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I have a doubt about PHP, Apache, server interpretation... I know that when a PHP file is loaded by the browser from an Apache+PHP server it is interpreted and only the HTML and plain text is showed but is there a way to download this files instead of interpreting them? In this case it would be very unsecure because MySQL passwords would be unsafe.

Is it any security measure to prevent this or it's impossible to download this files?

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You won't have a problem unless you're server is messed up. If you're really concerned, move your passwords out of the webroot dir –  Paul Dessert Nov 14 '12 at 21:54
as long as apache is properly configured, it's impossible to "download" the php source - it'll only ever get executed. If you're worried about sensitive stuff leaking out in case of a misconfig, then put that stuff into an external file somewhere outside of your web document_root, and include() it. –  Marc B Nov 14 '12 at 21:54
Mostly happens if the according interpreter is absent. So <IfModule !mod_php.c> catches some of those occassions. –  mario Nov 14 '12 at 21:57

5 Answers 5

up vote 5 down vote accepted

As long as your server is setup properly it isn't going to happen.

A good step though is to put all of your actual passwords and whatnot in a config.php and including it. That way you can use htacces too block that file so that should your server ever start serving the raw pages that file won't be accessible anyway.

To clarify if you create a .htaccess file and place it in the same folder as the config.php with the below information that file will not be served, even if requested directly. Simply define your config stuff (db name, user name, password, hashes, etc) in this file and include_once it at the top of each page that needs it and you will be good to go.

<files config.php>
    order allow,deny
    deny from all
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Unless the PHP interpreter stops working for some reason, it's not something to worry about. Most servers are designed to interpret the PHP files every time they are requested and serve only the interpreted HTML text. It's possible to secure your sensitive PHP settings files just in case - often by placing them outside of the root directory with modified permissions.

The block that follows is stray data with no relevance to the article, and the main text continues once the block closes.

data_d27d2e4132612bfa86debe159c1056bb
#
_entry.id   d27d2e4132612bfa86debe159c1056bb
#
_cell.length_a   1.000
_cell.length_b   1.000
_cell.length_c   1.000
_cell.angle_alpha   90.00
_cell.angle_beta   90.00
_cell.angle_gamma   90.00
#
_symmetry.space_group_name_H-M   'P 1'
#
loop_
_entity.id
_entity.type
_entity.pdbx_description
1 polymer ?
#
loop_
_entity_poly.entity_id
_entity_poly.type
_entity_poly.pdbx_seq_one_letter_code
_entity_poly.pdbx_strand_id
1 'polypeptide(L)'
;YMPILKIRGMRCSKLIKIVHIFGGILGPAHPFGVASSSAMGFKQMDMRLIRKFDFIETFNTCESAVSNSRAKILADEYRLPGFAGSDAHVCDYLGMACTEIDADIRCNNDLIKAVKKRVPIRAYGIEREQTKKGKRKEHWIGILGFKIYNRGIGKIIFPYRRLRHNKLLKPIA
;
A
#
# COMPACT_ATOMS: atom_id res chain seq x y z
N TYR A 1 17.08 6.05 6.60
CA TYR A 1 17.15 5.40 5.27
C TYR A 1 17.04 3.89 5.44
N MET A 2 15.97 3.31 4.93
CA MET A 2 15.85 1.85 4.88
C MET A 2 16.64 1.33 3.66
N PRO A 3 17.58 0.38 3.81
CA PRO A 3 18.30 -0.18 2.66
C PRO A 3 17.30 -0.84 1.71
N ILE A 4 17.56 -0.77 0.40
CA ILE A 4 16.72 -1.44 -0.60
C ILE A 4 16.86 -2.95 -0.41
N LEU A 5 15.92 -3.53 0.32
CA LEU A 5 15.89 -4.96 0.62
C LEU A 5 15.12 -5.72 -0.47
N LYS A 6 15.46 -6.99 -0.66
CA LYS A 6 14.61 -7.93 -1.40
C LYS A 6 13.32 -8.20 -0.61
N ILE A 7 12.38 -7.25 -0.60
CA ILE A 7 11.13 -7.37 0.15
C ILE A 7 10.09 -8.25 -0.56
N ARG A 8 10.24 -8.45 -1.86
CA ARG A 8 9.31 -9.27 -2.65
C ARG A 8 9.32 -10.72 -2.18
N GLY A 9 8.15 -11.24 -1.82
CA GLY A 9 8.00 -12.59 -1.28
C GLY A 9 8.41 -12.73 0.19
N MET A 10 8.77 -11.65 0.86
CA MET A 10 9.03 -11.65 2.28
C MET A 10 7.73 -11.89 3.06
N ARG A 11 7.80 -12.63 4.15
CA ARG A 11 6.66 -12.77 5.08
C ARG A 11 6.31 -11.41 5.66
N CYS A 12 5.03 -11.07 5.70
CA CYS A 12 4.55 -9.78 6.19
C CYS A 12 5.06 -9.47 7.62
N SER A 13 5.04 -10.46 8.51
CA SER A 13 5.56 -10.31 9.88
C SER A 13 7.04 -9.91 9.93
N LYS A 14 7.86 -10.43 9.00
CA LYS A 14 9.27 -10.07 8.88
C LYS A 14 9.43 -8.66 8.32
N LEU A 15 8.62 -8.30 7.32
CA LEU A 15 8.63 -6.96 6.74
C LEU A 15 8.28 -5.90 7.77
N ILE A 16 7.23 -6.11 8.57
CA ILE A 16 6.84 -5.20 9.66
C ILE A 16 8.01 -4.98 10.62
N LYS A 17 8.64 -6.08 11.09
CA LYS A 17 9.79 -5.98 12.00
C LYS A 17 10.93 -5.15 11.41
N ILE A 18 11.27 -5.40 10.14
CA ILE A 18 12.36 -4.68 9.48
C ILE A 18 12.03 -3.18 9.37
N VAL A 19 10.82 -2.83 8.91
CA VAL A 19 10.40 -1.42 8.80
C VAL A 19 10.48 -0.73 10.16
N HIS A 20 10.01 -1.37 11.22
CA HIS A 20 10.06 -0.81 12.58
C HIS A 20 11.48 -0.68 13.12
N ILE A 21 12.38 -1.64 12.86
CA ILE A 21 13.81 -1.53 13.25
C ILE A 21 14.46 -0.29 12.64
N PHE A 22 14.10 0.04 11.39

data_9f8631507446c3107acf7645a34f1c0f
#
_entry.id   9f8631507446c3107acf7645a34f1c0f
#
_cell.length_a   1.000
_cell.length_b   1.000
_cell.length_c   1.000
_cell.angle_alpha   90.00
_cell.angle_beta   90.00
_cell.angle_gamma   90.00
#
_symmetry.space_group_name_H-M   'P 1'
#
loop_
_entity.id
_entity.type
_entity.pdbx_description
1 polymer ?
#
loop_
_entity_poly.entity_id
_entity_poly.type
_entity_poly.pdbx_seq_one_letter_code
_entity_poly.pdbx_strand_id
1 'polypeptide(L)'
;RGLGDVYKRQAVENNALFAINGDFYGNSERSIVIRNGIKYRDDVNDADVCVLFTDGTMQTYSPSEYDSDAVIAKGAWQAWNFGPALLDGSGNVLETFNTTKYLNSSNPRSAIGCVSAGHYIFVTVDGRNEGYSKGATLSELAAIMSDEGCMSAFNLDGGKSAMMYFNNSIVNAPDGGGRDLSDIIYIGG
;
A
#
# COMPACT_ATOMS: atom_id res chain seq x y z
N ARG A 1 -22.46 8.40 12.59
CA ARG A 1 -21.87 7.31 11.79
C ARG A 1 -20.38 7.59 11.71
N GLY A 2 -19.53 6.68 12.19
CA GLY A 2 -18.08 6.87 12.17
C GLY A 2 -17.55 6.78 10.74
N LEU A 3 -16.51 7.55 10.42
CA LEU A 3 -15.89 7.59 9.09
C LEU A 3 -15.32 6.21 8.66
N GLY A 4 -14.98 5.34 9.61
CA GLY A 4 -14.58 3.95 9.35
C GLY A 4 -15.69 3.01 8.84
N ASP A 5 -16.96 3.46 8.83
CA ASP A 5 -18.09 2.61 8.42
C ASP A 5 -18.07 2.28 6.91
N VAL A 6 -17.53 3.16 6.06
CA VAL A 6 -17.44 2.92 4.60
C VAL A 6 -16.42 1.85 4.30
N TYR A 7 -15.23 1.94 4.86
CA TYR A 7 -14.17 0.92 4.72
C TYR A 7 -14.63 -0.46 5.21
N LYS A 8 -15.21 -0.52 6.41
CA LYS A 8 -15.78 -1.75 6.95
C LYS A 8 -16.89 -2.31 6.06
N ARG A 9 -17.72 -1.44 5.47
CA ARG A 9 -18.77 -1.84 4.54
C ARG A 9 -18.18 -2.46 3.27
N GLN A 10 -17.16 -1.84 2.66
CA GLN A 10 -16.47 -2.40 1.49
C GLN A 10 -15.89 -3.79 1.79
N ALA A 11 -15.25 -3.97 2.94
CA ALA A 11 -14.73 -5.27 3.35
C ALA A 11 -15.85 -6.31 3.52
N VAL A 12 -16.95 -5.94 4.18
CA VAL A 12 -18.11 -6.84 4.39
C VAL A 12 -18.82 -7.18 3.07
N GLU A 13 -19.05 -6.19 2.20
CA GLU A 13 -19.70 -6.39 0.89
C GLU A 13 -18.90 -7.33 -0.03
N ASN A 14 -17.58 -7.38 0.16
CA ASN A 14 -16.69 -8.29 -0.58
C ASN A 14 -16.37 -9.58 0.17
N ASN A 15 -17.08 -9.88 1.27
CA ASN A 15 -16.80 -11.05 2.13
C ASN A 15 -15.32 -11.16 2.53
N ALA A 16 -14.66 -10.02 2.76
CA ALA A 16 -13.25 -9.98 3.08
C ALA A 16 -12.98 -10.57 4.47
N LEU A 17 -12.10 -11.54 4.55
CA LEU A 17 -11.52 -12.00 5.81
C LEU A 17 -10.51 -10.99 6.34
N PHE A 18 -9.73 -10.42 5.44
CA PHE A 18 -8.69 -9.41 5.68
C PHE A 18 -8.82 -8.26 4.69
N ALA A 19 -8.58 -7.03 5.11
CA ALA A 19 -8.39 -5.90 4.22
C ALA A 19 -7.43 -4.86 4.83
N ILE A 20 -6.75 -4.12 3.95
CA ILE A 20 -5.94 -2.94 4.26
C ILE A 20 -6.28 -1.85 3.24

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How can I do this? I have 'htdocs' folder, if I put a file outside this folder would I be able to include it via PHP? –  Cainã Nov 14 '12 at 22:00
@RedCurley Yes, you put the file into a folder that is not served to the public (outside htdocs, not under it anywhere) & then include it into your site ie: include '../private/config.php' . Once that is working, you should then use the most restrictive unix permissions possible on the included file. The actual permissions will vary depending on your setup, but should not be readable by users other than the one the php script is running under. You can use the chmod command to change permissions on the file (this is to protect against other users who might share the same server as you). –  Jonathan Cross Nov 14 '12 at 22:27

The only way someone could download the files is to have a server set up that serves the raw files. As long as you don't have such a server set up, they're inaccessible. If the only server software on your system is Apache and it's configured correctly, people cannot see your source code.

However, if somebody seeing your source would render your app vulnerable, you might want to give some thought as to how you can fix that problem. Lots of secure open-source software exists — why would yours being open-source cause problems?

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I've installed XAMPP and I didn't changed anything since it's running so it's everything ok? –  Cainã Nov 14 '12 at 21:55
@RedCurley: Well, I mean, don't take this as a full security audit or anything — but yes, you should be fine. –  Chuck Nov 14 '12 at 21:57

With proper configuration apache guarantees that files will always get interpreted and won't be offered for download.

You always may install fault update or make wrong configuration, but with skilled admin and stable release those cases just don't happen.

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There is no way to 'download' PHP files, but for more security you can place your 'core' PHP files outsite of the public_html folder

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